Circuit training is a form of physical exercise that combines strength exercises, or weight training, with endurance exercises, or cardiovascular training. It can be used by a single person following an exercise routine or by a group of people who rotate among training stations. This type of routine works out the whole body in a single session.
Many people find that circuit training is a great way to exercise without the need for equipment. An example of an exercise rotation can include push-ups, sit-ups or other form of abdominal training, jumping jacks, and squat thrusts. In cases like this, a person does as many repetitions of an exercise as possible during a fixed time period, before moving to the next station. Between stations, there is a 20 to 30 second recovery time allowed, but never more than that, as the heart rate would go down too much.
A workout plan can also be done by using weight machines, elastic resistance, or hand-held weights. Circuit training can also follow a specific theme, such as combining different Pilates exercises or using boxing techniques. Because this type of exercise can be adapted to use any type of equipment available, it is often the program of choice for people who want to work out outdoors. In a gym, a routine can include five minutes on the treadmill, followed by an abs workout, followed by five minutes on a different cardio machine like a stepper or bicycle, and so on. To be effective, all exercises must be done at a high intensity.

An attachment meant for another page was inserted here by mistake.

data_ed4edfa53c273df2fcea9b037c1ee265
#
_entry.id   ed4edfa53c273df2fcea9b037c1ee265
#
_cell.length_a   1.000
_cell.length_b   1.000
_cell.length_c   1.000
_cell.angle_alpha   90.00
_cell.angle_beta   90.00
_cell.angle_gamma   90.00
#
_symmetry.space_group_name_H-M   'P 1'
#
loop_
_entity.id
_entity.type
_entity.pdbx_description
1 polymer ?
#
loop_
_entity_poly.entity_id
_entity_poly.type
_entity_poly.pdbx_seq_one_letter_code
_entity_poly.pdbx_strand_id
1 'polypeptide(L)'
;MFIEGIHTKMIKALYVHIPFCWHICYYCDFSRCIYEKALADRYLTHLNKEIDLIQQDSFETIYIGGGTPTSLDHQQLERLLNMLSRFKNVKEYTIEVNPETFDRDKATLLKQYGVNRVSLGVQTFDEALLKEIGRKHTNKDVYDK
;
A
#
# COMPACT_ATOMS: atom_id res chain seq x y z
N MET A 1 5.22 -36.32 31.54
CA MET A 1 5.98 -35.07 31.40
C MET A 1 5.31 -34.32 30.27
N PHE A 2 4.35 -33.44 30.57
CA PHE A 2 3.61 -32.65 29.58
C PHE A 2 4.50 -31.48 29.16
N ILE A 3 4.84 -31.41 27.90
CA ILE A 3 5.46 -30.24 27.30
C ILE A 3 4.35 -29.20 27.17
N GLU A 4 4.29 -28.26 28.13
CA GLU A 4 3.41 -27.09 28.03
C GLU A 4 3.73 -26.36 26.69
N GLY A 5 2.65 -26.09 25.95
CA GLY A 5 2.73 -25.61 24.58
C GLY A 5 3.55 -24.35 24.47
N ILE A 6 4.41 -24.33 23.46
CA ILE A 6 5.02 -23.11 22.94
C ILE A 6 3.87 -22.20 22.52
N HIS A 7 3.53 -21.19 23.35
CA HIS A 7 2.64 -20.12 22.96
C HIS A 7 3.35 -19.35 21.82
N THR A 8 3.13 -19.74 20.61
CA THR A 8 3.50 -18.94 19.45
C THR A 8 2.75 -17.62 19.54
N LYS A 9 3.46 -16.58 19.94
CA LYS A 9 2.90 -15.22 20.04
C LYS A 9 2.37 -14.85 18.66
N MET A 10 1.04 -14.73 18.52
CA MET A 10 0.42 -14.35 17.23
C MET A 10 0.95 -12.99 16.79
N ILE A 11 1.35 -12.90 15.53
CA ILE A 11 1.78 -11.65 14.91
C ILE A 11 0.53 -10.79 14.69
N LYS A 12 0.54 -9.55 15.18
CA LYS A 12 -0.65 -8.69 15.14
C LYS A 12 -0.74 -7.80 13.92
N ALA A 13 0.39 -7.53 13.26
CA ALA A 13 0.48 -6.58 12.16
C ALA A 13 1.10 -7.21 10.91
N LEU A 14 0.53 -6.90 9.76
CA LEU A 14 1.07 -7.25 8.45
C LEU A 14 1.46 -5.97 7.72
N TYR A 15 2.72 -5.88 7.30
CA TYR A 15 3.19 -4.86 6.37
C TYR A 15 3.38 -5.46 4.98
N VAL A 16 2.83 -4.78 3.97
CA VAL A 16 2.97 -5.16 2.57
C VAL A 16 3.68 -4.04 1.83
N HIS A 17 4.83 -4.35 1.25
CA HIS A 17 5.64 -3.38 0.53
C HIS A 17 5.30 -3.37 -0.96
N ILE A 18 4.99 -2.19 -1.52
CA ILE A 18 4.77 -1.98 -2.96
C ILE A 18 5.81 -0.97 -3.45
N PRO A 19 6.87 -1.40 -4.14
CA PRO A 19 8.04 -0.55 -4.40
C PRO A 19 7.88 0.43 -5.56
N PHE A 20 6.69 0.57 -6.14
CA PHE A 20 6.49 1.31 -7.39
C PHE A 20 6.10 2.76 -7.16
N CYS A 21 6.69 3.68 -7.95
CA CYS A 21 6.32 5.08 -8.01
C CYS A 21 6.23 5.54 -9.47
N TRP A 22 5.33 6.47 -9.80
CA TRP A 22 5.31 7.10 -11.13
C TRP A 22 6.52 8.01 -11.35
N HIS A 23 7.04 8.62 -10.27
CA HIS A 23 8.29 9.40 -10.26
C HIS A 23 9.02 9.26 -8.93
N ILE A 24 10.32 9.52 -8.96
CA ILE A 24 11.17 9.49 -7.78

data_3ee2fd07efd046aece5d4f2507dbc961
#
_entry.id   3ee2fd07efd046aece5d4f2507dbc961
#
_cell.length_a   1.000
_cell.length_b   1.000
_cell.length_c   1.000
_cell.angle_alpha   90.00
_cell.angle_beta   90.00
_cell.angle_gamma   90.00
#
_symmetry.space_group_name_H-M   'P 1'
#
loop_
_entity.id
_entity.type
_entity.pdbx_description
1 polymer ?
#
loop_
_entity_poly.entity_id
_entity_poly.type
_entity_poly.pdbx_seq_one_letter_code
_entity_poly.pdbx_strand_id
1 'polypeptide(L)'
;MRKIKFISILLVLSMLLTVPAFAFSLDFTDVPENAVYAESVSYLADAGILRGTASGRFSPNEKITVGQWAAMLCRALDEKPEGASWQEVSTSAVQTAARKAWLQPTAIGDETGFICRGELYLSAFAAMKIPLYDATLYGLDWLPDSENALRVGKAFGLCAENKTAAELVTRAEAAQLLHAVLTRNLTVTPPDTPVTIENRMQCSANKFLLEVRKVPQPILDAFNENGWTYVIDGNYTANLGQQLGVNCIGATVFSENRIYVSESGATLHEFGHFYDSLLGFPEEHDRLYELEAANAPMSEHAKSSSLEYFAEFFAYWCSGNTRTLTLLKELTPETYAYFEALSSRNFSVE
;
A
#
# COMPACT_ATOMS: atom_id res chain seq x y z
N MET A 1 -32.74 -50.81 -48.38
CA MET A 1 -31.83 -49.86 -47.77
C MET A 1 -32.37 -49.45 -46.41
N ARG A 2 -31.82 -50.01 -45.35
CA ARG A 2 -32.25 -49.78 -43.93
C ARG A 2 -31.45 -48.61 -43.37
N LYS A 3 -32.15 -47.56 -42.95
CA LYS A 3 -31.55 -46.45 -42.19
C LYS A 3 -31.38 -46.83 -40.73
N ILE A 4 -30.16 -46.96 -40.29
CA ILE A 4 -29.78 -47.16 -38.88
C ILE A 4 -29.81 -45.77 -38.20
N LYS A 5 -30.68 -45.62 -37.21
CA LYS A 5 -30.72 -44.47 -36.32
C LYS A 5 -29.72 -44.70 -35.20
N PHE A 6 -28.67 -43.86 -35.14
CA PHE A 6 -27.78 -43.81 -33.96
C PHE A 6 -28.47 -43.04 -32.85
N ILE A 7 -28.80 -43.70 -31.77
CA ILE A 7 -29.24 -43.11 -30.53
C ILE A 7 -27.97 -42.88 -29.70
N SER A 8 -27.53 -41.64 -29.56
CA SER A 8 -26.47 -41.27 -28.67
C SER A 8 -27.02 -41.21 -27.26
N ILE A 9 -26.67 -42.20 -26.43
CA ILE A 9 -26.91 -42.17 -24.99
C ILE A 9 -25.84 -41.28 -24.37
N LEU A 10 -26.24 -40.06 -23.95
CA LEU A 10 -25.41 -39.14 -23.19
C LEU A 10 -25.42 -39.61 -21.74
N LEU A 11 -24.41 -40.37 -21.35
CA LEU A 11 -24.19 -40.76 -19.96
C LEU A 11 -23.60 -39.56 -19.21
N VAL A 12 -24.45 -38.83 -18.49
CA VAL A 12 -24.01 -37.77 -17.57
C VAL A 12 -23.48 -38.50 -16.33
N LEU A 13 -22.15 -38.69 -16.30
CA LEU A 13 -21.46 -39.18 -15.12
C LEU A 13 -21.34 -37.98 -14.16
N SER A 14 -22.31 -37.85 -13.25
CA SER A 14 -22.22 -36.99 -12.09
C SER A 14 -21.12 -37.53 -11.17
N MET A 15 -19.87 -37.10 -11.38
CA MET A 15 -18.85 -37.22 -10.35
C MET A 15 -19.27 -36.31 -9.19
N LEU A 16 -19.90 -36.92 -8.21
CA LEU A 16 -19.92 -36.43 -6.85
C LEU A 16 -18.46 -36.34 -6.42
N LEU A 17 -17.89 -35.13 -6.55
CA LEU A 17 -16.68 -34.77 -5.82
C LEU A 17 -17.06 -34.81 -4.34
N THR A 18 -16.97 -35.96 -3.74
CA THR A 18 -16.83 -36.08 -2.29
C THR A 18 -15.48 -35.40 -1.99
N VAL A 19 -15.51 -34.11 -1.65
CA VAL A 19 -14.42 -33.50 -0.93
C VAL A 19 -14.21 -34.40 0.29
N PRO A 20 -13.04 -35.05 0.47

Circuit training programs often take an average of 30 minutes to complete, and offer the same advantages as a one-hour-long regular workout would provide. This also means that they are an excellent choice for people who cannot afford to spend two or three hours at the gym on a regular basis.
One disadvantage of this type of exercise is that it can be too hard to follow for beginners. People who are out of shape or who haven't exercised in a long time run the risk of injuring themselves if pushing their body too hard on a high-intensity program. In those cases, enlisting the help of a personal trainer can make all the difference, especially during the first few weeks of training.